By Kasim Osmani
Every year the month of Rabiyul Awal comes with streets of my town glittering with iridescent flashing lights hanging down from top of every house like a necklace, while in a few streets, the enthusiasts fix rows of tiny electric bulbs on either sides of the street that looks as if you stand beneath a ceiling decorated with multicolored stars in the night.
All these arrangements are made by local Milaad committees comprising volunteers of the area. These festivities, though visibly extravagant, symbolize the inherited and traditionalized ways to express joy and celebrate the commemoration of the birth of the holy Prophet [S.A.W].
These local committees volunteer financial needs for the launch of annual events, commonly known as Milad-e-Mustufa. Some would knock you door to ask for alms, while others go as far as standing on a road, holding poles of a banner from either sides that urges passer-bys and drivers to give alms for staging Milad-e-Mustufa. Moreover, there has been marked increase in our society celebrative urge with regard to electric based decoration from pillar to the post.
Not that I am kind of staunch critic or strongly oppose these modes of expressions, as I do believe in freedom of expression for that matter, it often gets on your nerves seeing youngsters urging general public for alms to ‘celebrate’ birth of the holy Prophet [S.A.W], or, you come out of home in the morning and see full size banner pasted on exterior wall of your house advertising the milad event to be held soon.
These advertising posters stick to the wall more like a misfit ceramic tile — something you cannot uproot without breaking it, or, by the least mutilating your wall. Let me put it loud and clear it’s not the milad advertisement that bugs me, but the poster that has been ‘permanently’ pasted on my house wall, without my permission. Same goes with all exterior walls of the houses in my area.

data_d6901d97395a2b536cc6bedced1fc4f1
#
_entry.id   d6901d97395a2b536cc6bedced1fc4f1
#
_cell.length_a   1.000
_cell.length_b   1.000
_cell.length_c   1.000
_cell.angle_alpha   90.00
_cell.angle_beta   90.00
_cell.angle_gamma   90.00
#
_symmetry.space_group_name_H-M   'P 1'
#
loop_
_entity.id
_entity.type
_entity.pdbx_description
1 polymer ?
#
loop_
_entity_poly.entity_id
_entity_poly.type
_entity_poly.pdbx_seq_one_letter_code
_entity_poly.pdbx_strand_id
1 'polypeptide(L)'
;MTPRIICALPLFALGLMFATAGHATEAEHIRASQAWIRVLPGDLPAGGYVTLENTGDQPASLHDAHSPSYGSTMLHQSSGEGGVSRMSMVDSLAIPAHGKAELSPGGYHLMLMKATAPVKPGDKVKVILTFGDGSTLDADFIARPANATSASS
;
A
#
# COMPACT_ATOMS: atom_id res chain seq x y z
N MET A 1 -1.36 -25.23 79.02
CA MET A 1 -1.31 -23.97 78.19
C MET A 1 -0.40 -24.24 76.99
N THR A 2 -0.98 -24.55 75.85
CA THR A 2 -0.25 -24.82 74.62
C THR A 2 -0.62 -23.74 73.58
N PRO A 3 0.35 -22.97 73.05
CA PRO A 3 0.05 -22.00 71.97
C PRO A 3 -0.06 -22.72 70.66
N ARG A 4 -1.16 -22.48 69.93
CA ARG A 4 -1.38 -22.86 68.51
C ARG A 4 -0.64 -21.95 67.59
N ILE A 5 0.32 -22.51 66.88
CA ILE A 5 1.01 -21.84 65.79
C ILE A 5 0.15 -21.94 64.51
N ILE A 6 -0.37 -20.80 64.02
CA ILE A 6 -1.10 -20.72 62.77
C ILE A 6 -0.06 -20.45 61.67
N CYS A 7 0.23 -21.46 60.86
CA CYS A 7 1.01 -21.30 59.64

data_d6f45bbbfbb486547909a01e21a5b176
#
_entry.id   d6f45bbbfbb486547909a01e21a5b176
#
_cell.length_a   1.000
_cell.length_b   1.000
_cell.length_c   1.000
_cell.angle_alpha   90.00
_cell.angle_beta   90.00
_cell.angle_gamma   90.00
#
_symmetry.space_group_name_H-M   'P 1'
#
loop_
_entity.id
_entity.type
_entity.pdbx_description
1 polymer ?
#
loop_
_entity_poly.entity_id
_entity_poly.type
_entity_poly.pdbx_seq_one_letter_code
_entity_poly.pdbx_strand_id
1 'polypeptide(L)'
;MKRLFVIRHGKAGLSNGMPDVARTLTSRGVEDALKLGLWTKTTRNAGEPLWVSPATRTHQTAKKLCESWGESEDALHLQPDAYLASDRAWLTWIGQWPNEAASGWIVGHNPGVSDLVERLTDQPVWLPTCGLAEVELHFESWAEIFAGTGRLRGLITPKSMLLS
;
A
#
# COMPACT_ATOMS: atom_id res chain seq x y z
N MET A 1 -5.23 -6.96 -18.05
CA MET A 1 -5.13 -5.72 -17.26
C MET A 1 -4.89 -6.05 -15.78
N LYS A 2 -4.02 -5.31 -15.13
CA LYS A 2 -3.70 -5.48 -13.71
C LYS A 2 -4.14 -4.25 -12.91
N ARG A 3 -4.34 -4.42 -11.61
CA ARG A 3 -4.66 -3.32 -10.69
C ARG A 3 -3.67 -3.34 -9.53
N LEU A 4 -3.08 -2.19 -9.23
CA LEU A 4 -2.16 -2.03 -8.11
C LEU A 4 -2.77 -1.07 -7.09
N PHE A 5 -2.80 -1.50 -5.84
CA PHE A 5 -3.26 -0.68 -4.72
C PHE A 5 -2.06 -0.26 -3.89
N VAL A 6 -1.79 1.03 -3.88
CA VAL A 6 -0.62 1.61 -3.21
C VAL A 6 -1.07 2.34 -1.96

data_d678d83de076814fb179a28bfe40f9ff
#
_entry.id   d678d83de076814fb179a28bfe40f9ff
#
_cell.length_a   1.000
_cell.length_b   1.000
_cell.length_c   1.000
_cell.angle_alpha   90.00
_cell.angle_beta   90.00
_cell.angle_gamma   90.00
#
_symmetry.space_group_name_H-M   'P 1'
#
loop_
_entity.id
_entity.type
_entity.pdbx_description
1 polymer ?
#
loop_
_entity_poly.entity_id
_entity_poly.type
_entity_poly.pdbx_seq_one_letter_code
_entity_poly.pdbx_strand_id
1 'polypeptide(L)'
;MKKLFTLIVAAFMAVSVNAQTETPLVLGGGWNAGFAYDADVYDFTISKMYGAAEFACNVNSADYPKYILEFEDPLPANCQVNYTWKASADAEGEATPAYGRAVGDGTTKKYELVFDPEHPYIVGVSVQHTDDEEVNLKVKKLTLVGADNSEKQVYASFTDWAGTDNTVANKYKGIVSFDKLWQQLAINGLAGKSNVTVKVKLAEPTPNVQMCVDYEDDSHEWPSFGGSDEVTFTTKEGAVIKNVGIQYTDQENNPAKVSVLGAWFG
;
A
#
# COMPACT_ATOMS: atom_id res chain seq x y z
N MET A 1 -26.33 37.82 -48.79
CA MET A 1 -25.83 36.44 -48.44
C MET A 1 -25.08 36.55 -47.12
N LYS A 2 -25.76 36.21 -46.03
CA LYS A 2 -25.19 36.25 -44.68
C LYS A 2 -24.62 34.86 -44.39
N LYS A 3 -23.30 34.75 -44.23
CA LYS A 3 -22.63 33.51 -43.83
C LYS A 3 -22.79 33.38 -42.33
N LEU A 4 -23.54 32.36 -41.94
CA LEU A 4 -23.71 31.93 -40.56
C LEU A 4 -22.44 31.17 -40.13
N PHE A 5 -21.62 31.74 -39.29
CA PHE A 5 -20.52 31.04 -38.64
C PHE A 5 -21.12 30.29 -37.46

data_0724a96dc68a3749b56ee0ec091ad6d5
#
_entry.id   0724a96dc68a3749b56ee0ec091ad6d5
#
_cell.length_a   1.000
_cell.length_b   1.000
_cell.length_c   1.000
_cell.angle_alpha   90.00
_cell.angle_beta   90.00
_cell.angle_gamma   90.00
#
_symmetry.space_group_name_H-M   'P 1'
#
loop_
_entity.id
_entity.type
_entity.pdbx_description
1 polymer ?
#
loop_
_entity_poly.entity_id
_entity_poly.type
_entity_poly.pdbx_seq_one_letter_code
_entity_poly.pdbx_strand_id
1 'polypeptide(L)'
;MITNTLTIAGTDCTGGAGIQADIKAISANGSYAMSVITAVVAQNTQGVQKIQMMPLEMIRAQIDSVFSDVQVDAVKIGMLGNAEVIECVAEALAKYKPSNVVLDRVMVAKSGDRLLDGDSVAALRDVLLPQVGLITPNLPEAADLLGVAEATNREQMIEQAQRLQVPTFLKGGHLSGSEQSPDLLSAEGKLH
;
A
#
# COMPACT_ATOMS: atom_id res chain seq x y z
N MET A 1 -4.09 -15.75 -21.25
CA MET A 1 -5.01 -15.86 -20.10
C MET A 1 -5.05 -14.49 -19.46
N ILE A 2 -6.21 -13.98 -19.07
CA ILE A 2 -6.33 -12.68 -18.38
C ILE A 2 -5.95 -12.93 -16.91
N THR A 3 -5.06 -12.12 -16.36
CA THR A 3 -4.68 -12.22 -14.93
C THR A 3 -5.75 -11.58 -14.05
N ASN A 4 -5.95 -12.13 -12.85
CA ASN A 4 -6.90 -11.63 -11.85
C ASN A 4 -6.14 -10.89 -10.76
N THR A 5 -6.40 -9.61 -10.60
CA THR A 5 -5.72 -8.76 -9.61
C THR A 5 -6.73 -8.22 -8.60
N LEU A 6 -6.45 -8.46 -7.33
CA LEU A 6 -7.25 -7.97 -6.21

My point is why didn’t they take a moment to knock the door and seek permission for it? Once they have done it, will the committee volunteers take some time to remove it from each house? I’m sure they will not. Does not it breach social ethics or neighborhood rights that Islam teaches us? Do they take permission from local administration for staging events or advertising them using public property? In pursuit of these celebrations they do all the ‘righteous’ things, though using wrong methods. I believe it does not take much time to advertise such an event door to door, or, periodically announce it via loudspeakers of mosques, or, display banners that can later be easily removed.
I fear making ‘blasphemous’ attempt to take out a bucket full of water and linen so to remove the poster even after the milad event is over. I know I’ll have to answer a few piercing questions and comments:
Aren’t you Muslim?
Don’t you have respect you are tearing Prophet’s name like that, God forbid?
Or, comments such as:
For sure a Wahabi (in a taunting tone)!
Attempts to answer apparently simple questions would surely spark debate that is not going to be promising for my survival in society. No matter what, in the end of such conversation, I’ll be the odd man out facing mob justice!
Once the milad events are over, these advertising posters will be outdated, but will remain there as long as some heavy rainfall slips them down to drains — that will not come under blasphemy. Or, some day, I might find myself eating pakoras in one of such paper-bag!